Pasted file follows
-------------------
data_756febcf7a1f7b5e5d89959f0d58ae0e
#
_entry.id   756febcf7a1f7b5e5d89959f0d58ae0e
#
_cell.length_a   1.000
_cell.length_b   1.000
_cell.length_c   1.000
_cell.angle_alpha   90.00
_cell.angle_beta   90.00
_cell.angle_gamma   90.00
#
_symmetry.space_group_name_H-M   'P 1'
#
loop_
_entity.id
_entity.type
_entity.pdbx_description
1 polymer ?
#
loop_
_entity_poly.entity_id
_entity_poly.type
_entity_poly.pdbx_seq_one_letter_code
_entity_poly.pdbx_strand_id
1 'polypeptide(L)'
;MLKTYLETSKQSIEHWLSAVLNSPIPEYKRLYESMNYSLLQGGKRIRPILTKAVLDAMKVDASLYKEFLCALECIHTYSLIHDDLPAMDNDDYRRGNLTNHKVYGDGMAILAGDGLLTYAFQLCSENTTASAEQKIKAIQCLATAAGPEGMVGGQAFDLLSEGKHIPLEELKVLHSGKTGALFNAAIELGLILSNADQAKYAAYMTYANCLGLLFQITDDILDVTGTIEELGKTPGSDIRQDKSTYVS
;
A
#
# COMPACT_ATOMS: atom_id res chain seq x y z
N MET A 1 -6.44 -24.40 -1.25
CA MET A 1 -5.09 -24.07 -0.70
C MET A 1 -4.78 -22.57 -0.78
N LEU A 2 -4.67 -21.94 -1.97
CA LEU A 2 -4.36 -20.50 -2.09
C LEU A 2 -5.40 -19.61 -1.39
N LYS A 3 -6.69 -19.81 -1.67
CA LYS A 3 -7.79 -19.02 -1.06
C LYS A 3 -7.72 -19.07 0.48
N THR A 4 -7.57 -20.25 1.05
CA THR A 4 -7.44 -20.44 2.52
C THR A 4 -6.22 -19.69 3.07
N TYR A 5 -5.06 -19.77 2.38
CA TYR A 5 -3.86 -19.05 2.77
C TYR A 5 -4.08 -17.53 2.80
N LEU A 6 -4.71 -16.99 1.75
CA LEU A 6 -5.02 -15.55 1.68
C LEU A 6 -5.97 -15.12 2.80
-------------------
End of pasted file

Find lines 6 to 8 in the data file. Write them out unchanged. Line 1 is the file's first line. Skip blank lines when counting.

_cell.length_b   1.000
_cell.length_c   1.000
_cell.angle_alpha   90.00